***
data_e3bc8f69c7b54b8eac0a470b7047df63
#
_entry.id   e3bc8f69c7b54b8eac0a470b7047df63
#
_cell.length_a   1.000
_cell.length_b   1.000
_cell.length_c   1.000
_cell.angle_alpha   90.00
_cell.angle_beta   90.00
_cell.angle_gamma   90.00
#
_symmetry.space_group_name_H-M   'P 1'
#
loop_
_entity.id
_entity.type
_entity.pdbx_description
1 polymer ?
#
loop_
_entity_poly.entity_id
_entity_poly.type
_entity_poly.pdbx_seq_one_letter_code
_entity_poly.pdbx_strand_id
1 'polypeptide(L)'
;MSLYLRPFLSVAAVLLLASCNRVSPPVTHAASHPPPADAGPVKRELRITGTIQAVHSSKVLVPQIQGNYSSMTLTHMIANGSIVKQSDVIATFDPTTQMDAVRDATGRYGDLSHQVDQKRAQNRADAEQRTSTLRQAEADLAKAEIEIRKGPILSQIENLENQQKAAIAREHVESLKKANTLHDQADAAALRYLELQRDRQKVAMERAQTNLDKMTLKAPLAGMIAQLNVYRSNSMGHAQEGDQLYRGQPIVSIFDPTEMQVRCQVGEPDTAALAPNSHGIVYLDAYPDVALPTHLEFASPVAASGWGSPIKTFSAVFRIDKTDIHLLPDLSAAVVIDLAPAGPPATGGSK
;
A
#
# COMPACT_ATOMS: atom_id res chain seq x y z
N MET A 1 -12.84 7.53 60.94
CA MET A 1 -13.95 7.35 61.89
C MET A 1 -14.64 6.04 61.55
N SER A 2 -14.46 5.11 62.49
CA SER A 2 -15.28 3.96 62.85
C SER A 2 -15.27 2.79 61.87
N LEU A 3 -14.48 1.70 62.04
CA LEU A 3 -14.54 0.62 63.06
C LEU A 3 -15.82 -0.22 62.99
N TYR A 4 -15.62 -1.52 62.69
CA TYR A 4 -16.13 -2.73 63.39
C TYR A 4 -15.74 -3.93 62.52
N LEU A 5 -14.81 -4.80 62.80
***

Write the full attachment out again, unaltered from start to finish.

data_e3bc8f69c7b54b8eac0a470b7047df63
#
_entry.id   e3bc8f69c7b54b8eac0a470b7047df63
#
_cell.length_a   1.000
_cell.length_b   1.000
_cell.length_c   1.000
_cell.angle_alpha   90.00
_cell.angle_beta   90.00
_cell.angle_gamma   90.00
#
_symmetry.space_group_name_H-M   'P 1'
#
loop_
_entity.id
_entity.type
_entity.pdbx_description
1 polymer ?
#
loop_
_entity_poly.entity_id
_entity_poly.type
_entity_poly.pdbx_seq_one_letter_code
_entity_poly.pdbx_strand_id
1 'polypeptide(L)'
;MSLYLRPFLSVAAVLLLASCNRVSPPVTHAASHPPPADAGPVKRELRITGTIQAVHSSKVLVPQIQGNYSSMTLTHMIANGSIVKQSDVIATFDPTTQMDAVRDATGRYGDLSHQVDQKRAQNRADAEQRTSTLRQAEADLAKAEIEIRKGPILSQIENLENQQKAAIAREHVESLKKANTLHDQADAAALRYLELQRDRQKVAMERAQTNLDKMTLKAPLAGMIAQLNVYRSNSMGHAQEGDQLYRGQPIVSIFDPTEMQVRCQVGEPDTAALAPNSHGIVYLDAYPDVALPTHLEFASPVAASGWGSPIKTFSAVFRIDKTDIHLLPDLSAAVVIDLAPAGPPATGGSK
;
A
#
# COMPACT_ATOMS: atom_id res chain seq x y z
N MET A 1 -12.84 7.53 60.94
CA MET A 1 -13.95 7.35 61.89
C MET A 1 -14.64 6.04 61.55
N SER A 2 -14.46 5.11 62.49
CA SER A 2 -15.28 3.96 62.85
C SER A 2 -15.27 2.79 61.87
N LEU A 3 -14.48 1.70 62.04
CA LEU A 3 -14.54 0.62 63.06
C LEU A 3 -15.82 -0.22 62.99
N TYR A 4 -15.62 -1.52 62.69
CA TYR A 4 -16.13 -2.73 63.39
C TYR A 4 -15.74 -3.93 62.52
N LEU A 5 -14.81 -4.80 62.80